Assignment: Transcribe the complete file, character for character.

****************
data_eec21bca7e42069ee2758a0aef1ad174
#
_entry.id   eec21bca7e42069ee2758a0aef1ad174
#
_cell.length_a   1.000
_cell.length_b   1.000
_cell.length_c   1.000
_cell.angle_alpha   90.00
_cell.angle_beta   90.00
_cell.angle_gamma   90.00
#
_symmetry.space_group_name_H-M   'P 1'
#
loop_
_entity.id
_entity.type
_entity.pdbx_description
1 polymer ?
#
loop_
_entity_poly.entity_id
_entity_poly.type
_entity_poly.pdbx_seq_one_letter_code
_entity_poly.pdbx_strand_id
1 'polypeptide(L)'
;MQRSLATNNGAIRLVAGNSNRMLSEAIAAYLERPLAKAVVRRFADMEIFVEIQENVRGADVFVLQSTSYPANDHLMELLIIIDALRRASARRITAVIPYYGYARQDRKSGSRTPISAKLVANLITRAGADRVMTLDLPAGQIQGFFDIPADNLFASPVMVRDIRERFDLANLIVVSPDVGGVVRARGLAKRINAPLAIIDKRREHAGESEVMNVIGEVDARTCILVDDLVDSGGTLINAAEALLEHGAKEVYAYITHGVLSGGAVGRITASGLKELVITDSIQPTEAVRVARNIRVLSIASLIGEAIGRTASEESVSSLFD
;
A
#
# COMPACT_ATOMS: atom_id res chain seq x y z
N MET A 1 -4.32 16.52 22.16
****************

data_eec21bca7e42069ee2758a0aef1ad174
#
_entry.id   eec21bca7e42069ee2758a0aef1ad174
#
_cell.length_a   1.000
_cell.length_b   1.000
_cell.length_c   1.000
_cell.angle_alpha   90.00
_cell.angle_beta   90.00
_cell.angle_gamma   90.00
#
_symmetry.space_group_name_H-M   'P 1'
#
loop_
_entity.id
_entity.type
_entity.pdbx_description
1 polymer ?
#
loop_
_entity_poly.entity_id
_entity_poly.type
_entity_poly.pdbx_seq_one_letter_code
_entity_poly.pdbx_strand_id
1 'polypeptide(L)'
;MQRSLATNNGAIRLVAGNSNRMLSEAIAAYLERPLAKAVVRRFADMEIFVEIQENVRGADVFVLQSTSYPANDHLMELLIIIDALRRASARRITAVIPYYGYARQDRKSGSRTPISAKLVANLITRAGADRVMTLDLPAGQIQGFFDIPADNLFASPVMVRDIRERFDLANLIVVSPDVGGVVRARGLAKRINAPLAIIDKRREHAGESEVMNVIGEVDARTCILVDDLVDSGGTLINAAEALLEHGAKEVYAYITHGVLSGGAVGRITASGLKELVITDSIQPTEAVRVARNIRVLSIASLIGEAIGRTASEESVSSLFD
;
A
#
# COMPACT_ATOMS: atom_id res chain seq x y z
N MET A 1 -4.32 16.52 22.16